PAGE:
This Is Where The Water Wars Of The Future Will Be Fought


Tom Hale


Tom Hale

Senior Journalist

Tom is a writer in London with a Master's degree in Journalism whose editorial work covers anything from health and the environment to technology and archaeology.

Senior Journalist


Abrams tanks of the 1st Armored Division 7th Corps move across the desert in northern Kuwait during Operation Desert Storm. Feb. 28, 1991. Everett Historical/Shutterstock

As the United Nations Intergovernmental Panel on Climate Change report made clear last week, there are some daunting times ahead. On top of threats to biodiversity and infrastructure, one of the many climate change impacts explored in the report was intense droughts and mass water shortages. In turn, this has the potential to spark “water conflicts” where states and militia groups battle for access to water resources. Yep, literally like the post-apocalyptic nightmare of Mad Max: Fury Road.

A new study has mapped out where in the world these tensions and possible conflicts are likely to take place. As reported in the journal Global Environmental Change, researchers from the European Commission's Joint Research Centre looked at the likelihood of what they call “hydro-political issues” in different countries, essentially where water shortages are likely to strike combined with geopolitical tensions and population growth.


These forces are expected to increase the likelihood of water-related interactions, potentially in the form of armed conflict, in transboundary river basins by 74.9 to 95 percent.

“This does not mean that each case will result in a conflict. It depends on how well prepared and equipped the countries are to cooperate," lead author Fabio Farinosi, scientific officer at the Joint Research Centre, said in a statement.


Likelihood of hydro-political issues in the main transboundary basins. ©European Union 2018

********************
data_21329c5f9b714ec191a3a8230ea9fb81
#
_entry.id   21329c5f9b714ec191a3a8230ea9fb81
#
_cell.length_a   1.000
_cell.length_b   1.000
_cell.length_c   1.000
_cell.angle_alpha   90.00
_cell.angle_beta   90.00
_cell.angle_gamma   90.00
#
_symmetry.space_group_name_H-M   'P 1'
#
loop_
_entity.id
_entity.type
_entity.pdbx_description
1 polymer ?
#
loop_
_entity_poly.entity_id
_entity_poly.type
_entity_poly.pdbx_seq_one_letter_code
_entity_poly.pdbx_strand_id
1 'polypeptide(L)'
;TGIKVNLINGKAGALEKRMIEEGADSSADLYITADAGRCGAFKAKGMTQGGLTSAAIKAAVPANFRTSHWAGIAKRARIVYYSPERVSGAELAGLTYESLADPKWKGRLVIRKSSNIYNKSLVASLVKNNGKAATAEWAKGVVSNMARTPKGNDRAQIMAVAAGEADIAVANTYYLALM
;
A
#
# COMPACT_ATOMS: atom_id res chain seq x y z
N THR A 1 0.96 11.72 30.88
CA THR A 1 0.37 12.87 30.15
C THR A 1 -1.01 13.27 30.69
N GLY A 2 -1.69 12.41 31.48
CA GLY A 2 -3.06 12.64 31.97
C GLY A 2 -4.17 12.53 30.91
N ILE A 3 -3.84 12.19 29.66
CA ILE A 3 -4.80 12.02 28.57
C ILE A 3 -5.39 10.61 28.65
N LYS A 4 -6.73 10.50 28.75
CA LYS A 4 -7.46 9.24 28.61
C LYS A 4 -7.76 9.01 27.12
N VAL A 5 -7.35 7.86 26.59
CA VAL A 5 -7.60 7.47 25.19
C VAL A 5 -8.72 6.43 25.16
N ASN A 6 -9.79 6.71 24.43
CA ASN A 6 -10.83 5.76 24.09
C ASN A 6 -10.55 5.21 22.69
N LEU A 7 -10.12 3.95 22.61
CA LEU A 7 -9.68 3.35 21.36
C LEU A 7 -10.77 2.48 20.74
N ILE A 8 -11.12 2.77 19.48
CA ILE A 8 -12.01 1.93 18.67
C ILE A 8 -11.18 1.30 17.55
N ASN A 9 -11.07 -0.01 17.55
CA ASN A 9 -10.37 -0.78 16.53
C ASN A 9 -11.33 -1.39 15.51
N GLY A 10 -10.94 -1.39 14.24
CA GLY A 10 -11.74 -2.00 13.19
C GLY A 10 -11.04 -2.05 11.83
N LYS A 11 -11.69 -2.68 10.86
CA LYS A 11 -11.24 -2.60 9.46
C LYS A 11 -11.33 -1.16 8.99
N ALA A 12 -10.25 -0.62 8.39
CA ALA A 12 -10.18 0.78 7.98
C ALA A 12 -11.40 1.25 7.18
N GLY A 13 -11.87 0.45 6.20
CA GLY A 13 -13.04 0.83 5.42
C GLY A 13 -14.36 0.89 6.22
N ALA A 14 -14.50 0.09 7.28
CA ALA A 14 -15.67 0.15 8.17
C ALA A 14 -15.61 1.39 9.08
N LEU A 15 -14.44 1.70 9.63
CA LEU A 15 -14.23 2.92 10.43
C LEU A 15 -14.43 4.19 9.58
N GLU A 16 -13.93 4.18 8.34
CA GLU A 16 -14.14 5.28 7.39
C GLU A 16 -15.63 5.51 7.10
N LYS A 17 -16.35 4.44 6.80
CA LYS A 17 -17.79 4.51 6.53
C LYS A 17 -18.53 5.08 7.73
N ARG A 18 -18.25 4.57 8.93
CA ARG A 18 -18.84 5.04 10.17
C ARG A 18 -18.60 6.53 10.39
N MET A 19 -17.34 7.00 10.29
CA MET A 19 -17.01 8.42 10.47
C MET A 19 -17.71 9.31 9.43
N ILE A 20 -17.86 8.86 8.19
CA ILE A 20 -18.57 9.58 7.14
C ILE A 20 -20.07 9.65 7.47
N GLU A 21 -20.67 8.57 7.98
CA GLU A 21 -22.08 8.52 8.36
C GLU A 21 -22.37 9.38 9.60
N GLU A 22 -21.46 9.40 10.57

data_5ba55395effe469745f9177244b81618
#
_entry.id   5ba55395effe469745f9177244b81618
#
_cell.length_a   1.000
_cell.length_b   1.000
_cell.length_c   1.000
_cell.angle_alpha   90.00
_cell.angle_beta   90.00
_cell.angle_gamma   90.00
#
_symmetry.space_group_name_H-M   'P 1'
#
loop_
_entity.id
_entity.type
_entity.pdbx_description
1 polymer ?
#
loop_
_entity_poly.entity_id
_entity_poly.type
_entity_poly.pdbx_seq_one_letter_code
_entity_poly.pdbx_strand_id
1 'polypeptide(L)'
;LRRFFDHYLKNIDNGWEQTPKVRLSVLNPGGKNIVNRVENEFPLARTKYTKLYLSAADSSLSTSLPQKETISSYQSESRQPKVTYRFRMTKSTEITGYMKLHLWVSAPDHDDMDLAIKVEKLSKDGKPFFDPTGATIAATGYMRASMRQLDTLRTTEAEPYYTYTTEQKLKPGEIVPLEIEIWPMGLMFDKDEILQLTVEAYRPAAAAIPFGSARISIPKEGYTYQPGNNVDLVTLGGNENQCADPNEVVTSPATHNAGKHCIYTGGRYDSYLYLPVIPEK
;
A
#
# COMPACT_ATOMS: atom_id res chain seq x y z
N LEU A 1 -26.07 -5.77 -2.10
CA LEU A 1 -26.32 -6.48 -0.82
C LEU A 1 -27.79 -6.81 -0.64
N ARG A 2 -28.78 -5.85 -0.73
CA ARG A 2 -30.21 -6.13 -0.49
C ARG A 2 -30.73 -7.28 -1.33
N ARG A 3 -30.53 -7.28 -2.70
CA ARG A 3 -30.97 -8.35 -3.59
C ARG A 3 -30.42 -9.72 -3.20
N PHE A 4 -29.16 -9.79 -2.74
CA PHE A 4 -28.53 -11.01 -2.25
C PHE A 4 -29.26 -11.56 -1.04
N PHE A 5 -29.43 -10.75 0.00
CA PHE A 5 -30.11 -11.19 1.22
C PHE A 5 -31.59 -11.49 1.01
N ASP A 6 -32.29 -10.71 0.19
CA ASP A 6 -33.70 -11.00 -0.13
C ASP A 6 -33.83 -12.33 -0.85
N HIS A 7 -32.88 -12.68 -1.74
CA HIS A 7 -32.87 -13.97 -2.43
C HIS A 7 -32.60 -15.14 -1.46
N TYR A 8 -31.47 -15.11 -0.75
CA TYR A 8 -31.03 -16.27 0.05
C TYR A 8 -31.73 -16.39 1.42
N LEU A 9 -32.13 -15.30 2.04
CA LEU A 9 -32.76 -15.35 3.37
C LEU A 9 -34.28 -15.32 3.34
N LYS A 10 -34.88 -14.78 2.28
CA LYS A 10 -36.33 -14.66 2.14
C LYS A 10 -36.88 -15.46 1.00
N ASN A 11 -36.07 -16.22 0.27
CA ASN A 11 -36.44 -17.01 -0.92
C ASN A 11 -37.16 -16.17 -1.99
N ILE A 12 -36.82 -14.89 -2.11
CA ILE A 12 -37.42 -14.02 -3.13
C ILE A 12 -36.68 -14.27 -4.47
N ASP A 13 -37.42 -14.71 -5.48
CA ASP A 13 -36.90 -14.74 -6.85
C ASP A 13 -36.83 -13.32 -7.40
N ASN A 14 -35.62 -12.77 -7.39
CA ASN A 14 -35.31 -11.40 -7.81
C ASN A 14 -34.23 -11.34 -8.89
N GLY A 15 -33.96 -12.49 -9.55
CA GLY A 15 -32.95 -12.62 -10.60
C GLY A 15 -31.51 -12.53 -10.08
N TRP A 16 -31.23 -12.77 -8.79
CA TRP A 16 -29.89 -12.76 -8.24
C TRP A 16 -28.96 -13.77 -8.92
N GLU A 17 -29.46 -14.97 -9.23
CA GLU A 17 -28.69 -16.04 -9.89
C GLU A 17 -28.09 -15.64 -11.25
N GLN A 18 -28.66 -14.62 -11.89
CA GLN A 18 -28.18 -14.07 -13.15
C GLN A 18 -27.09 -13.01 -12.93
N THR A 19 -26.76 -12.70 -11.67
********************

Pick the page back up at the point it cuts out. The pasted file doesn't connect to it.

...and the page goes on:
The team's findings highlight some key areas where hydro-political issues are likely to be fired up. Many of these places are located around the iconic rivers of Asia and North Africa, such as the Nile, Ganges-Brahmaputra, Indus, and Tigris-Euphrates.


The results also show that there’s a really high chance of intensified “hydro-political interactions” in parts of the southwestern United States and northern Mexico surrounding the Colorado River.

How these tensions play out is anybody's guess. As anyone can tell you, geopolitical tensions are complex, ever-changing, and often unpredictable. While it’s perfectly possible that many of the disputes will be ironed out peacefully through cooperation, there is a very real potential for these interactions to spill into violent conflict.

As early as 1979, Egyptian President Anwar Sadat stated: “The only issue that could take Egypt to war again is water.” That’s because the Nile Basin is an especially worrisome area. Ten countries share the basin of the Nile; Burundi, Egypt, Eritrea, Ethiopia, Kenya, Rwanda, Sudan, Tanzania, Uganda, and the Democratic Republic of the Congo. Over 250 million people live in these countries and that number is set to double over the coming decades.

Indeed, battles over rights to rivers, bodies of fresh water, and the sea are as old as war itself. However, it’s now becoming clear that water resources will turn out to be an increasingly big factor in the world’s politics.


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